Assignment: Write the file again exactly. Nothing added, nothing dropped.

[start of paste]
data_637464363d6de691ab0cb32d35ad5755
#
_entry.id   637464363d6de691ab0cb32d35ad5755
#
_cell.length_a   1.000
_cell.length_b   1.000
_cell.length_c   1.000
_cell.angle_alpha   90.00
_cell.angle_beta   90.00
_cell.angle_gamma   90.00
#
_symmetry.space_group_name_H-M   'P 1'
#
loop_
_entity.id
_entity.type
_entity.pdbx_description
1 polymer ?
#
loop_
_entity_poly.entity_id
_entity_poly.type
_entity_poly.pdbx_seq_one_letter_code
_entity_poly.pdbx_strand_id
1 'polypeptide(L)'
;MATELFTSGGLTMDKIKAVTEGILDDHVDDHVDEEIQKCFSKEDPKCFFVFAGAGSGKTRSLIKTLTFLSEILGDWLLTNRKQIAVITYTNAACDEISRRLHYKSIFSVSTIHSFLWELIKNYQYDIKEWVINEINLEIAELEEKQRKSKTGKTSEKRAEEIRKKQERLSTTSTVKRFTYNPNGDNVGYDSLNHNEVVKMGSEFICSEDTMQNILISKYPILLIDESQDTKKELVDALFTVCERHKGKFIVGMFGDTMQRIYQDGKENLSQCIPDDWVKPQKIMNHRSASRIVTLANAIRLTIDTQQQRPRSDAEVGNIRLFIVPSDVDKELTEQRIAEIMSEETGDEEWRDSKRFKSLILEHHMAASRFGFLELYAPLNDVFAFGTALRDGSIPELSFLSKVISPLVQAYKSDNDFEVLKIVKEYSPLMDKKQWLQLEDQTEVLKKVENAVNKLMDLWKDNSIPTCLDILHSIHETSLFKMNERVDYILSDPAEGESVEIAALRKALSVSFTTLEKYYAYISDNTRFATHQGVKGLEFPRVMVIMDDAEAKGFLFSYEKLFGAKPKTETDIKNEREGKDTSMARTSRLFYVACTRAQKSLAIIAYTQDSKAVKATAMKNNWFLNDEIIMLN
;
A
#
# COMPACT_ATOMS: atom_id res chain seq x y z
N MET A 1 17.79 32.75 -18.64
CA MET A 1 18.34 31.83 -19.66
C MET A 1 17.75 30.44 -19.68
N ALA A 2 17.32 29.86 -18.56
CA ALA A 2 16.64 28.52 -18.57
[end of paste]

data_637464363d6de691ab0cb32d35ad5755
#
_entry.id   637464363d6de691ab0cb32d35ad5755
#
_cell.length_a   1.000
_cell.length_b   1.000
_cell.length_c   1.000
_cell.angle_alpha   90.00
_cell.angle_beta   90.00
_cell.angle_gamma   90.00
#
_symmetry.space_group_name_H-M   'P 1'
#
loop_
_entity.id
_entity.type
_entity.pdbx_description
1 polymer ?
#
loop_
_entity_poly.entity_id
_entity_poly.type
_entity_poly.pdbx_seq_one_letter_code
_entity_poly.pdbx_strand_id
1 'polypeptide(L)'
;MATELFTSGGLTMDKIKAVTEGILDDHVDDHVDEEIQKCFSKEDPKCFFVFAGAGSGKTRSLIKTLTFLSEILGDWLLTNRKQIAVITYTNAACDEISRRLHYKSIFSVSTIHSFLWELIKNYQYDIKEWVINEINLEIAELEEKQRKSKTGKTSEKRAEEIRKKQERLSTTSTVKRFTYNPNGDNVGYDSLNHNEVVKMGSEFICSEDTMQNILISKYPILLIDESQDTKKELVDALFTVCERHKGKFIVGMFGDTMQRIYQDGKENLSQCIPDDWVKPQKIMNHRSASRIVTLANAIRLTIDTQQQRPRSDAEVGNIRLFIVPSDVDKELTEQRIAEIMSEETGDEEWRDSKRFKSLILEHHMAASRFGFLELYAPLNDVFAFGTALRDGSIPELSFLSKVISPLVQAYKSDNDFEVLKIVKEYSPLMDKKQWLQLEDQTEVLKKVENAVNKLMDLWKDNSIPTCLDILHSIHETSLFKMNERVDYILSDPAEGESVEIAALRKALSVSFTTLEKYYAYISDNTRFATHQGVKGLEFPRVMVIMDDAEAKGFLFSYEKLFGAKPKTETDIKNEREGKDTSMARTSRLFYVACTRAQKSLAIIAYTQDSKAVKATAMKNNWFLNDEIIMLN
;
A
#
# COMPACT_ATOMS: atom_id res chain seq x y z
N MET A 1 17.79 32.75 -18.64
CA MET A 1 18.34 31.83 -19.66
C MET A 1 17.75 30.44 -19.68
N ALA A 2 17.32 29.86 -18.56
CA ALA A 2 16.64 28.52 -18.57